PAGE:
Given Twitter and Facebook’s previous disclosures about Egyptian state-backed information operations, evidence of coordinated inauthentic behavior on pro-regime trends won’t come as a surprise. In September 2019, Twitter removed 267 accounts originating in Egypt and the UAE; in April 2020, the platform removed another 2,541 accounts that were taking direction from the Egyptian government. Facebook also removed hundreds of pages and accounts linked to the Egyptian government throughout 2019 and 2020.

What is more unexpected, however, is that the digital public sphere is also being manipulated by self-proclaimed anti-authoritarians.

That Facebook and Twitter are no longer neutral platforms for genuine political engagement has long become a truism for researchers. Post-2011, authoritarian states went hard to work in developing strategies to censor, control and manipulate the online spaces that had been key to mobilizing against them.

But the historic connection between Twitter and pro-democracy movements has clouded our judgement when we are confronted with present-day anti-authoritarian narratives flourishing on the platform. Groups pushing anti-regime slogans can use the same tactics as these regimes to manipulate discourse in the online public sphere.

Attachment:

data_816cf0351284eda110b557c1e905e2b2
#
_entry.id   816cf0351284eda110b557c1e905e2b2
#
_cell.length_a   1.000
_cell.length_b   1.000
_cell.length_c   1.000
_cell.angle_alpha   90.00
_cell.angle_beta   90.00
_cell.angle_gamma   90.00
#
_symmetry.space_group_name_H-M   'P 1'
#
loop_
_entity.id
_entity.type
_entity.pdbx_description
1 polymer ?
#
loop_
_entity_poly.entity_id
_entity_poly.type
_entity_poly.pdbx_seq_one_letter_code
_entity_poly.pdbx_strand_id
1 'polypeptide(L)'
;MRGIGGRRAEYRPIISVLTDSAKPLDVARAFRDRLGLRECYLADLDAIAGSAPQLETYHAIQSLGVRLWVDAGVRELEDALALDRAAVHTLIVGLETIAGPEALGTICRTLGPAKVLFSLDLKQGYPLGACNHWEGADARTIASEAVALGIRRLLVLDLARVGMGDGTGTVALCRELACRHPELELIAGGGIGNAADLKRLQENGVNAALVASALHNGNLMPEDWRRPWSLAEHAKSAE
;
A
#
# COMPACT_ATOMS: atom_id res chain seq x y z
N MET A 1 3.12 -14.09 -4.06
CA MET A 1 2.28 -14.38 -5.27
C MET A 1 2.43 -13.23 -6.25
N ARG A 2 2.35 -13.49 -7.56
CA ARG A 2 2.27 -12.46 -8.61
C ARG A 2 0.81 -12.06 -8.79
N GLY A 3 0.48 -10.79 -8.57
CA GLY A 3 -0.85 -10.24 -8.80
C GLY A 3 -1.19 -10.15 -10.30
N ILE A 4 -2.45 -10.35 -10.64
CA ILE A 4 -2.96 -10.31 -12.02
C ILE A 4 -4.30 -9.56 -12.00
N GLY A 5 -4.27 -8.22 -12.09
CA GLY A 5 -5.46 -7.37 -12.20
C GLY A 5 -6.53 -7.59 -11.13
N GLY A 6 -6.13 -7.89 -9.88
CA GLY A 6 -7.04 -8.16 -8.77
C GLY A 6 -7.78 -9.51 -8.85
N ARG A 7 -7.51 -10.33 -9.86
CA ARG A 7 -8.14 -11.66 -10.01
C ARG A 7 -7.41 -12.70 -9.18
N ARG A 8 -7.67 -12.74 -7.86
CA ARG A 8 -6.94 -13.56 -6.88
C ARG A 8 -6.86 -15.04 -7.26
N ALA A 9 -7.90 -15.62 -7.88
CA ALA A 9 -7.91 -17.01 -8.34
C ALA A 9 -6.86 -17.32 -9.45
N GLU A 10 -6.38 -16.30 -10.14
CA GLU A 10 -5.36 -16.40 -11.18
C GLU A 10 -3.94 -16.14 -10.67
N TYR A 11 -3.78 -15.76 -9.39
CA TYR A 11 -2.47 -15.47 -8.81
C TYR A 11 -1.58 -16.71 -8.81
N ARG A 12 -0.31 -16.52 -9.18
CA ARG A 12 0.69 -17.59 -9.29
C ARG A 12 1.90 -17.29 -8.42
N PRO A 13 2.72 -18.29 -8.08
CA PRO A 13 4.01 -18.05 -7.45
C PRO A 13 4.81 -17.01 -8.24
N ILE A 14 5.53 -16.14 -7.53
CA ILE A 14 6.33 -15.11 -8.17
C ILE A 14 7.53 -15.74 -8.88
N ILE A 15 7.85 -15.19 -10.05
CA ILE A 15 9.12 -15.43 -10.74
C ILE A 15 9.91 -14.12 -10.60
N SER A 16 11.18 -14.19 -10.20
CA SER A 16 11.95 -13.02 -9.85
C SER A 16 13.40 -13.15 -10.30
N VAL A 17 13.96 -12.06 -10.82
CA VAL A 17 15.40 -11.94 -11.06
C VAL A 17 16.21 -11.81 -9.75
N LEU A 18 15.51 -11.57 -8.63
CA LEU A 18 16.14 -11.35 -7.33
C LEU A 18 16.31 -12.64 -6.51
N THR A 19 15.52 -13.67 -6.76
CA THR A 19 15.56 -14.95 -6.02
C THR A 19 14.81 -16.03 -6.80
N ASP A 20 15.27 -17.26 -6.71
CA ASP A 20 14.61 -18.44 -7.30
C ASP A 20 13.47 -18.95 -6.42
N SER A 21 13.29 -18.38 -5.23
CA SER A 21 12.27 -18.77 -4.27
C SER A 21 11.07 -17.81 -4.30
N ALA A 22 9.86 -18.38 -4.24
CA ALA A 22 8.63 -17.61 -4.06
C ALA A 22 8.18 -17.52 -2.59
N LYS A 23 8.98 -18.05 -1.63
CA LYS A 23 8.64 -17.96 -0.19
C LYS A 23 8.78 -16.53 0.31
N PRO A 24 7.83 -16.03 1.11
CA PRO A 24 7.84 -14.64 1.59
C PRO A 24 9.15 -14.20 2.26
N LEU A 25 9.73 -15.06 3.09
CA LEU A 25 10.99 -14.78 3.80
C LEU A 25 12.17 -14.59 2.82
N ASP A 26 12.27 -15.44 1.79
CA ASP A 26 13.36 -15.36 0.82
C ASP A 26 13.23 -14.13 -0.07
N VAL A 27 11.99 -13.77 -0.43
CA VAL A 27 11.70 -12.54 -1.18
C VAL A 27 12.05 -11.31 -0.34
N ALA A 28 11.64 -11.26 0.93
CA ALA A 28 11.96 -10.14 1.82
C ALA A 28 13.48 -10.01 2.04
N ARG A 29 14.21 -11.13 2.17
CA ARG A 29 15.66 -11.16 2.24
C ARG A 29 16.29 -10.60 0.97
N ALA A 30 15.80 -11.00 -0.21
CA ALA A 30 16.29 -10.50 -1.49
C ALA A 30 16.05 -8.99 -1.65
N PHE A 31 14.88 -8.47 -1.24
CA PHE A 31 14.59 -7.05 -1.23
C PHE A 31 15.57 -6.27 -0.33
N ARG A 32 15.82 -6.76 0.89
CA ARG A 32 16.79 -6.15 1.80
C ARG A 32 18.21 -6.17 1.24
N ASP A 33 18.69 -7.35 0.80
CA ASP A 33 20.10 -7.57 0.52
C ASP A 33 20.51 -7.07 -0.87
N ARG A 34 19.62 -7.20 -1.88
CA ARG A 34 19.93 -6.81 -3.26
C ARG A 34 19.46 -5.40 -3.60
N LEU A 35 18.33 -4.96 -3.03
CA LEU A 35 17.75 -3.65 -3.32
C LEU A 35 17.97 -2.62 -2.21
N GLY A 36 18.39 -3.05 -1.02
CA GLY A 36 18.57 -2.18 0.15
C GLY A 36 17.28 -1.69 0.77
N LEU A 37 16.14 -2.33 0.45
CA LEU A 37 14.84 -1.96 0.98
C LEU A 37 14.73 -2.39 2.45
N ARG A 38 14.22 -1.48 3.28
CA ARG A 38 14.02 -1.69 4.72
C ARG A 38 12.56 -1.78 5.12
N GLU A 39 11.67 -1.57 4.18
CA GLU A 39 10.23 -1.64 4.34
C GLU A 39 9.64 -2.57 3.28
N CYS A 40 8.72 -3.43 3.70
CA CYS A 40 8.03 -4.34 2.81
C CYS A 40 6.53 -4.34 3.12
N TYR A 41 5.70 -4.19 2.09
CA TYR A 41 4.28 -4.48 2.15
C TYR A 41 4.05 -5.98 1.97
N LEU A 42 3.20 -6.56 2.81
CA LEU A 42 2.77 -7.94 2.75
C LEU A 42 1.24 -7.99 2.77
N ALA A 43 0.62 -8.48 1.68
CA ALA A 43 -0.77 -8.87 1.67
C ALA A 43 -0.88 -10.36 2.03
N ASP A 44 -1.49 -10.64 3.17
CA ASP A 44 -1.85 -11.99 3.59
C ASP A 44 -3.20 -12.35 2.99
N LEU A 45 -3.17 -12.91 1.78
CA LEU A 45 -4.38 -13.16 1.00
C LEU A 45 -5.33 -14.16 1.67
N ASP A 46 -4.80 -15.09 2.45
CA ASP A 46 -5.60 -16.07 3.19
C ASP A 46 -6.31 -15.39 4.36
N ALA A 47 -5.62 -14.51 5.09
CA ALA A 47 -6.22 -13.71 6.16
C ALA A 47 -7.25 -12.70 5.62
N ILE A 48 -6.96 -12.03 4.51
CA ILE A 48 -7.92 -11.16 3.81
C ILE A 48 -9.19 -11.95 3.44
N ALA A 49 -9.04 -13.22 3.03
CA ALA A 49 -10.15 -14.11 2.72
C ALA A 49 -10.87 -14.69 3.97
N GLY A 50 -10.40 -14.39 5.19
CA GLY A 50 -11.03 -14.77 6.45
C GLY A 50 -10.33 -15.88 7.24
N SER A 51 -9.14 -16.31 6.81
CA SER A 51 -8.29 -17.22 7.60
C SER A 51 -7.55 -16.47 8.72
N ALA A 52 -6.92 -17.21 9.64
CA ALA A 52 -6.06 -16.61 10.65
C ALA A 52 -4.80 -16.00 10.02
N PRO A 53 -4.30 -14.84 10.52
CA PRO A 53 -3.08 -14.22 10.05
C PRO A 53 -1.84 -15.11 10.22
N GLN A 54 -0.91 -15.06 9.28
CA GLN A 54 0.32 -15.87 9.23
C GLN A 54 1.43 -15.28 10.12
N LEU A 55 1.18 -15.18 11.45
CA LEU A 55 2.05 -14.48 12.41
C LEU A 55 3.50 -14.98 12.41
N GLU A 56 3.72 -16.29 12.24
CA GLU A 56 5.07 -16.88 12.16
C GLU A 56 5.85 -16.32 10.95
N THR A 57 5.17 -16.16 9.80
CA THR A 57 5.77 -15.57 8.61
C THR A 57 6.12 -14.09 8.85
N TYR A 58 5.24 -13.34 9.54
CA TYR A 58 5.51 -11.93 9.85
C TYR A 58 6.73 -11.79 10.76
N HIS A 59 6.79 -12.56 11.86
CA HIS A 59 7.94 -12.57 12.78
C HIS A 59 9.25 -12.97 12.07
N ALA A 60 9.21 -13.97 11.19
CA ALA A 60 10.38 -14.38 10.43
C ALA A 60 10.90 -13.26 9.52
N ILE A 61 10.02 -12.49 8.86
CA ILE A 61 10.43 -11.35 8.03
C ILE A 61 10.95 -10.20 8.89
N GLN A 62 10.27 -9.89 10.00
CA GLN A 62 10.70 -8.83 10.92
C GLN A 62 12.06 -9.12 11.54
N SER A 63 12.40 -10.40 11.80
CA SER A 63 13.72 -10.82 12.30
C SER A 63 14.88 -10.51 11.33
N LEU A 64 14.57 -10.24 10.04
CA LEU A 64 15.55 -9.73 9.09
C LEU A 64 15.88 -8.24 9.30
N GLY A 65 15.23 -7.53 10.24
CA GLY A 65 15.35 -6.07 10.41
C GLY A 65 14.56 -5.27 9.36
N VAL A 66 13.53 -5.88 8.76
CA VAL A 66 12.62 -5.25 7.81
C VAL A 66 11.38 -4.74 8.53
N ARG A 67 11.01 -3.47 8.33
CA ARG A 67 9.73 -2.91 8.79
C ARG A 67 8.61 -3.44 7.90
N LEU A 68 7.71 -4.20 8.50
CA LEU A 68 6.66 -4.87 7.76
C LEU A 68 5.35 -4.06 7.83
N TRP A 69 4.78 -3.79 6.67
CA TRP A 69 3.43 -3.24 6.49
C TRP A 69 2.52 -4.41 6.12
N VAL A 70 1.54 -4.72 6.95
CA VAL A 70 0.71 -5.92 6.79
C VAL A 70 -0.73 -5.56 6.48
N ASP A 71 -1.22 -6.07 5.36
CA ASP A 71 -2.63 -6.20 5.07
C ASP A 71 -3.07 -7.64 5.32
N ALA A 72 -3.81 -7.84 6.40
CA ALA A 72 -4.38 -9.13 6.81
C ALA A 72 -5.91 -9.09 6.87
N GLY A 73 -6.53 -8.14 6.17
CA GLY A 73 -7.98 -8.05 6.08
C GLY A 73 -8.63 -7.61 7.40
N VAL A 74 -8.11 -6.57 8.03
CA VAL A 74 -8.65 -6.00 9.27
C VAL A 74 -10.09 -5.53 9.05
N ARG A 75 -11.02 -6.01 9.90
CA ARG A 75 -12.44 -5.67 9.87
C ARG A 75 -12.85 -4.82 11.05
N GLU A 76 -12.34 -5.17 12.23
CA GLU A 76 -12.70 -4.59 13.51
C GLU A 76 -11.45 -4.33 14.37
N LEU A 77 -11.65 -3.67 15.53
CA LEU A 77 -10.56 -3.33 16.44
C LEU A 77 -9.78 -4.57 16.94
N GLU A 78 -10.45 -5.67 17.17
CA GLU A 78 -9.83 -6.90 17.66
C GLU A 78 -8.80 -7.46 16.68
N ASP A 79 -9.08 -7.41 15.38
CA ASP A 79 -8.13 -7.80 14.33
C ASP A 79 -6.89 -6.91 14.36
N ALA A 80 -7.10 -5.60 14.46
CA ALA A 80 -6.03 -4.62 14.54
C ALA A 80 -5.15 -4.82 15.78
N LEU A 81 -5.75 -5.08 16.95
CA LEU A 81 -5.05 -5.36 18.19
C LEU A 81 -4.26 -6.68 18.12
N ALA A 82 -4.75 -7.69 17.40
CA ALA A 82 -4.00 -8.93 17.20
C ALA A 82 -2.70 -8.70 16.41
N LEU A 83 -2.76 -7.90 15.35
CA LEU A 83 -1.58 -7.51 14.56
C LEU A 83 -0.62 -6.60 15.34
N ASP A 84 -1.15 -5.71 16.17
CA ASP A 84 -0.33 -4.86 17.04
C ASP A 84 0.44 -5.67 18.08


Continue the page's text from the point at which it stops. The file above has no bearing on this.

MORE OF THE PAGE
Even so, anti-regime hashtags are tapping into real grievances in Egypt. The small protests last week reflect growing disaffection with the regime; increasing poverty, exacerbated by COVID-19, and a recent government campaign against building violations have contributed to this hostility.

Despite inflated hashtags, people took to the streets. While the numbers of protesters remain small, given the well-known violence and brutality of the regime, any anti-government actions are noteworthy.